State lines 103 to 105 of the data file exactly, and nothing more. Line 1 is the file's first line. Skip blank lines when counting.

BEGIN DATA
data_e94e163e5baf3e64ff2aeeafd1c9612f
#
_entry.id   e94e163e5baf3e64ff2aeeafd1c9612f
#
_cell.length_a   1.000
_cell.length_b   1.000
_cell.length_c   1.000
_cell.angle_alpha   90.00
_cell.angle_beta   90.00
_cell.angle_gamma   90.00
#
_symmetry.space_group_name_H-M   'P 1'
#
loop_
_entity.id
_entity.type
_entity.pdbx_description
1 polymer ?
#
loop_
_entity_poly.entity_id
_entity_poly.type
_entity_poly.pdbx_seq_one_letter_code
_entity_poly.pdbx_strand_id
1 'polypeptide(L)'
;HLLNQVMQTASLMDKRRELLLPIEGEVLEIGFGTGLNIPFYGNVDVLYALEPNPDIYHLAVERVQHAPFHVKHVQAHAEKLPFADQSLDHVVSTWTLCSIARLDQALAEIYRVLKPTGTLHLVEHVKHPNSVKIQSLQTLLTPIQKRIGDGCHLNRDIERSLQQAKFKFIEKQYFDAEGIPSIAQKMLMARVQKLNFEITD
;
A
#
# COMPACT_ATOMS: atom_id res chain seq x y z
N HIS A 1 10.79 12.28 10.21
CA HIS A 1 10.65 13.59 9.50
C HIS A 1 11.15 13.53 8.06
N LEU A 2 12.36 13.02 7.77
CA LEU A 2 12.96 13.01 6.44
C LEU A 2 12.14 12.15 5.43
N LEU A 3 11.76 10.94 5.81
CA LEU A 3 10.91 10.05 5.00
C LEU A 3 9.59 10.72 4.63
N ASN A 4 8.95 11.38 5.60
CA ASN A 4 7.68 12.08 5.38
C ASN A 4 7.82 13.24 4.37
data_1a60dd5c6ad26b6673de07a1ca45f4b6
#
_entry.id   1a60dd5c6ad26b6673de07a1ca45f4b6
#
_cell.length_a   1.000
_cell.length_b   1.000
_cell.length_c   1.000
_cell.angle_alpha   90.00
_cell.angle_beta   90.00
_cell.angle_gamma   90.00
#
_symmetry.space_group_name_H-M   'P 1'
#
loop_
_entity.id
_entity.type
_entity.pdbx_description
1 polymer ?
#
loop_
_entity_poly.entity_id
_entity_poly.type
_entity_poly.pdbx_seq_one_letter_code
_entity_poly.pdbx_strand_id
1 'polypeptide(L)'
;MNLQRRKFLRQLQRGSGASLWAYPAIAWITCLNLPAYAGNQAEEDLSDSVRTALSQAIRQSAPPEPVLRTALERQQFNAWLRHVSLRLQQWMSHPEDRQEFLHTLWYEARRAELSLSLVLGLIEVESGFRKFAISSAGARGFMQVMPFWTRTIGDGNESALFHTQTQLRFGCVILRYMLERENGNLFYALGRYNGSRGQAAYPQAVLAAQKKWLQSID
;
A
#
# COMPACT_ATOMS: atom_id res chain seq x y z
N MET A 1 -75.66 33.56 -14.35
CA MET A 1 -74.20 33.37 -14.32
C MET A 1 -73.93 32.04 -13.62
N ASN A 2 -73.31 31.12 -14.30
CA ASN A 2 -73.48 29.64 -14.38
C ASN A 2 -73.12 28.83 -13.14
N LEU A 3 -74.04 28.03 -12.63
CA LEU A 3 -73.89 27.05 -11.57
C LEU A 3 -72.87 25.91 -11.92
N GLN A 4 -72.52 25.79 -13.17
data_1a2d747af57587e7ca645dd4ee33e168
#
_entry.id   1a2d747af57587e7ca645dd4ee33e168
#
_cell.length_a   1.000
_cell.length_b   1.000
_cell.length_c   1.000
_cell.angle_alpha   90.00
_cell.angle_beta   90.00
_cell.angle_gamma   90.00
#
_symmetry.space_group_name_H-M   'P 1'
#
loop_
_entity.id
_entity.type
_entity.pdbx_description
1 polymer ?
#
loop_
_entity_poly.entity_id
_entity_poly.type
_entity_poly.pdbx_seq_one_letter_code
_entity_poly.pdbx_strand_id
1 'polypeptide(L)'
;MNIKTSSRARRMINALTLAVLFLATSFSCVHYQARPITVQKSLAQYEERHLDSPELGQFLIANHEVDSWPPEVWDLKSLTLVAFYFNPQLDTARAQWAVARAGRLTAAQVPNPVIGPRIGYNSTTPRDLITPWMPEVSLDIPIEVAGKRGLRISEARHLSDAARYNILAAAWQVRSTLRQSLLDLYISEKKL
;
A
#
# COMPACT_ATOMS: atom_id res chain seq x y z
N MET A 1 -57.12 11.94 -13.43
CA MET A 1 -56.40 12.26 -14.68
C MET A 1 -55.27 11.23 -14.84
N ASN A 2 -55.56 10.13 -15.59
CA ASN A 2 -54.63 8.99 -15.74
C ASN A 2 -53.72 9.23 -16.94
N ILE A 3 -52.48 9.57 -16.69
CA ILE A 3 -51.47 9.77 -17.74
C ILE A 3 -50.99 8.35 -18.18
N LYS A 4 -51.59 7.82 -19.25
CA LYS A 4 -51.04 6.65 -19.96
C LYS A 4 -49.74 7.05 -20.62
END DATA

_entity_poly.entity_id
_entity_poly.type
_entity_poly.pdbx_seq_one_letter_code